QUESTIONS: So really, why should school management and the church be attacked for wanting to love children from all faiths equally? or for providing the same conducive learning environment for all of its students without any consideration to ethnic, religious or other differences? Why should the school, its management and the Methodist church be attacked for working to ensure that all students do well academically? How can this be called discrimination? Indeed, would the school not be promoting reverse discrimination if one (1) group of students are allowed to fast, while another is being told you cannot fast?

Imagine Traditionalists, Seventh-Day Adventists, Rastafarians, Jehovah Witnesses, Sikhs, Muslims (Ahmadis, Sunnis, Shias) and even other denominations of the church all having permission to observe different religious practices in any school? The adherents of traditional religious beliefs with no shoes on and requiring a place for their animal or other sacrifices, the puberty rites adherents, insisting on being bare chested, the rasta-farians insisting on maintaining dreadlocks and use of  'herbs',  seventh day Adventists insisting on no school activities on Saturday, the Christians insisting on no activities on Sunday etc. the end result would definitely undermine the academic focus on campus, and lower performance.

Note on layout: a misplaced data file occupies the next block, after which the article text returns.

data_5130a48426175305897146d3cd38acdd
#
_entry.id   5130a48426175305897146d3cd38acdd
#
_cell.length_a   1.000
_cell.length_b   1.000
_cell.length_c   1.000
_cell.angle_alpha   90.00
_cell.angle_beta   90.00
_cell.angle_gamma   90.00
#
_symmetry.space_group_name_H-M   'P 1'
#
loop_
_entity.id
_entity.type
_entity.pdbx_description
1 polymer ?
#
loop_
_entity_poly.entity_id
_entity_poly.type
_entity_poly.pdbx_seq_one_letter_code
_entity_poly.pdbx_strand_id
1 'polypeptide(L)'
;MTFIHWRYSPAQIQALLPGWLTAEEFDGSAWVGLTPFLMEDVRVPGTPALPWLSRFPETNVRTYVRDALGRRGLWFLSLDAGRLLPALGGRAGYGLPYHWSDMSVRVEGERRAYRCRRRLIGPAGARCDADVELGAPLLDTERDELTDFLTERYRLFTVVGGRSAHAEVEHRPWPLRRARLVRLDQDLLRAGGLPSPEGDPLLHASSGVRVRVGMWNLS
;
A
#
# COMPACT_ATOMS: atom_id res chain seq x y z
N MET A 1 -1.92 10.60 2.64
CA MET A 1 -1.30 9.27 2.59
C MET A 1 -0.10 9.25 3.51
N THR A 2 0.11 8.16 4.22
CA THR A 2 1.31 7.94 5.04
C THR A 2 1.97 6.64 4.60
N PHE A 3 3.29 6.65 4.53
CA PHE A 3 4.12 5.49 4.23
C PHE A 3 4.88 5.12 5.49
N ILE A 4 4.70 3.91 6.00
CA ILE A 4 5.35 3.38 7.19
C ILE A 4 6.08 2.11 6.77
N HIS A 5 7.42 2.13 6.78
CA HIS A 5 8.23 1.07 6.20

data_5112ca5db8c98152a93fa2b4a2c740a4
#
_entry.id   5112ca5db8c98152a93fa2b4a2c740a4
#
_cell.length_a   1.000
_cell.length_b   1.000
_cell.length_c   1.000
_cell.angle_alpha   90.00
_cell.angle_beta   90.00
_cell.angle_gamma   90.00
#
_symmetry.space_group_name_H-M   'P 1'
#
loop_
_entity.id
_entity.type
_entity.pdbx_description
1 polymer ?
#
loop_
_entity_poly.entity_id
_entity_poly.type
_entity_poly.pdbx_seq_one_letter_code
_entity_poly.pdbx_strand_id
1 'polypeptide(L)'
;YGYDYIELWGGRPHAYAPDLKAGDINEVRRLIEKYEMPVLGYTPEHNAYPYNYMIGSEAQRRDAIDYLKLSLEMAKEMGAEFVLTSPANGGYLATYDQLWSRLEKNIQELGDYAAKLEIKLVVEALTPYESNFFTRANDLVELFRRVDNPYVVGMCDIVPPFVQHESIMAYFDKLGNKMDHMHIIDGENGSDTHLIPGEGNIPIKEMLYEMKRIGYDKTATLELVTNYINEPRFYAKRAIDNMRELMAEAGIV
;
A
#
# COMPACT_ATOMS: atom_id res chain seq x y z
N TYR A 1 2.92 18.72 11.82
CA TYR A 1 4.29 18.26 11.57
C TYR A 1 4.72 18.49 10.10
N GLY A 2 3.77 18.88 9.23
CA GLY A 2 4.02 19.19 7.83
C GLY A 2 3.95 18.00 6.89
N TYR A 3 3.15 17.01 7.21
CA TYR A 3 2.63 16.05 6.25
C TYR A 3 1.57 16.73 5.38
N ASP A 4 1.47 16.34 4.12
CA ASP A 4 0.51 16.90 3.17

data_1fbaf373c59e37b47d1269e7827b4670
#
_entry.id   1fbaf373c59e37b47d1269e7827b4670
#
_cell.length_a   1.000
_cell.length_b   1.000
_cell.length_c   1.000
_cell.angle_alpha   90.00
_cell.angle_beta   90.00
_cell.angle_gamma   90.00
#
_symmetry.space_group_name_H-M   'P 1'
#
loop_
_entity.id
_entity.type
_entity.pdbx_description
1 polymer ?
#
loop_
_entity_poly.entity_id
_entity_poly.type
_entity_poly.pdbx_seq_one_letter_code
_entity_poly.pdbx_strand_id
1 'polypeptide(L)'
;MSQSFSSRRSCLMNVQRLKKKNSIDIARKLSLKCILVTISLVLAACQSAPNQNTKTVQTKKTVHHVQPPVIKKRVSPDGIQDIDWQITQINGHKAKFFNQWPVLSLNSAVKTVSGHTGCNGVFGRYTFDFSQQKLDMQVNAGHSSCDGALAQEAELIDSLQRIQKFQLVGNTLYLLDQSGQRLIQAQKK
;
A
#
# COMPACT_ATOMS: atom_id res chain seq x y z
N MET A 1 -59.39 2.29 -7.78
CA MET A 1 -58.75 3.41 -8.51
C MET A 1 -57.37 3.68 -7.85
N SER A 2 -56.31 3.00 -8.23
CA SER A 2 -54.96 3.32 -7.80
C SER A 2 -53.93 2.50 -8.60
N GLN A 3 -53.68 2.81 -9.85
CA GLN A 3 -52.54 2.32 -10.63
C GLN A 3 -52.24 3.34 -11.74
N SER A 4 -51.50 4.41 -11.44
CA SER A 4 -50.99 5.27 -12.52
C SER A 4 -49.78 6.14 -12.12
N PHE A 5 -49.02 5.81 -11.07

Since we all know that the No-Fasting Policy is evidently neutral, factually non-discriminatory and aligned with the constitution of Ghana, the real question is what exactly are they trying to achieve by making such false and misleading accusations? 

Only two (2) possible answers are available at the moment:

1. Undermine the academic performance of WGHS or/and

2. Compel Christian schools to become secularized and therefore restrict their mission/evangelistic efforts.